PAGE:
New Zealand softball pitcher Heinie Shannon had the perfect teammate to give him a leg up when his pitching arm fell apart - twin brother Patrick.
The Black Sox start a nine-day camp in Auckland today as preparation for next month's world championships at Rosedale Park in Albany steps up. The 37-year-old Shannons are among the players looking to reclaim the title lost in a shock defeat to Australia in 2009.
It's a miracle of sorts that Heinie Shannon can take his place in Eddie Kohlhase's squad. His left arm "exploded" during the interprovincial championships in the Hutt Valley a year ago, when a tendon ruptured and muscles were ripped around the elbow.
Auckland were reliant on Heinie's pitching and in a superhuman effort, he completed the game against Canterbury plus two more the next day as Auckland won the title. The pain was so great that, towel over head, he cried between innings.
Heinie also kept pitching out the season for his Waitakere Bears club before - to retain a shot of playing in the world championships - he turned down surgery, accepted an enforced two-month break, then concentrated on a rehabilitation programme.
Patrick, the New Zealand catcher, was there all the way, helping drive his brother through the pain barrier on the diamond, then ensuring he stuck to his recovery orders.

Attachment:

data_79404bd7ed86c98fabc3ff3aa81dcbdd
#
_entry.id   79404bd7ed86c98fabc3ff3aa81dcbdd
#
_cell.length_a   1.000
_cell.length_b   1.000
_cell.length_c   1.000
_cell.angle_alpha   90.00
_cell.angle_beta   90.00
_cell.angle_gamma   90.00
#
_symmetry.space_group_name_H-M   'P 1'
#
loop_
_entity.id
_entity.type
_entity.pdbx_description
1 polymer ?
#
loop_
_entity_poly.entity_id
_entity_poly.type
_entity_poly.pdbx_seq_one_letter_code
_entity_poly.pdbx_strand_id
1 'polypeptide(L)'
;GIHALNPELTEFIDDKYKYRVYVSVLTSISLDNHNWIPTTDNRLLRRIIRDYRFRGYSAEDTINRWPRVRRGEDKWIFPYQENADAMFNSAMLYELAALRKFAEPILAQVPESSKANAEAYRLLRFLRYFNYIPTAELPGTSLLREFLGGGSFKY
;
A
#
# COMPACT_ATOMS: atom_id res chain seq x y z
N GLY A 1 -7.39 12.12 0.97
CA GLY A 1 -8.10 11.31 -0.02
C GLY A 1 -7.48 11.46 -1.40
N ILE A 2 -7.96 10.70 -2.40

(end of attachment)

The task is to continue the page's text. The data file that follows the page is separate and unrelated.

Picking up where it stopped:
"I told him to have a big glass of harden up," Patrick says, recalling when Heinie broke down at the provincial tournament.
"The rest of the world might not be following softball and people can say if Auckland lose it doesn't matter, but it matters to us. We were not giving it up.
"He told me he could do it and we were not going to stop. But it was a time bomb - we did everything possible to keep his number of pitches down."
Heinie says it felt as though a knife was being plunged into his left arm, and the injury took away his noted weapon, the rise ball.
Other top pitchers were amazed that he not only continued, but won the tournament relying on his B game.
The A game is back however, albeit with some some action adjustments. Patrick, the Bears coach, made sure Heinie rested the arm when he was supposed to and followed orders to a T.
"I couldn't even lift the arm when it first happened," says Heinie.
"I thought 'that's it, no world championships, thanks for coming'. He [Patrick] played a big part in getting me through. He kept me moving forward, kept pushing me on."
His recovery means the outstanding Shannon double act could be at the heart of New Zealand's bid for the title. The twins, whose uncle Mike Forsyth is one of Auckland softball's most famous sons, were brought up in West Auckland where they spent hour-upon-hour as a little pitcher-catcher backyard act. As a left hander, Heinie was not catcher material, so the labour division was always clear. Their young careers blossomed, inspired by a softball heyday when Forsyth and Kohlhase's Marist were their star-studded favourites.
Patrick, playing as a designated hitter, nailed two hits including a home run as New Zealand beat Canada in the 2004 final in Christchurch. (Heinie played for Samoa that year). But the 2009 tournament ended in disappointment, something that Heinie - the starting pitcher in the final - says hurts. "It's like having a rock in your back," says Heinie, a panelbeater, who comes across as the quieter of the two.
He also smokes cigarettes, and Patrick doesn't.
"Pitchers have a lot of stress," explains Patrick, a cellar hand at his in-laws' winery close to where the boys were brought up.
They'll be hoping it's champagne and cigar time next month after the world champs.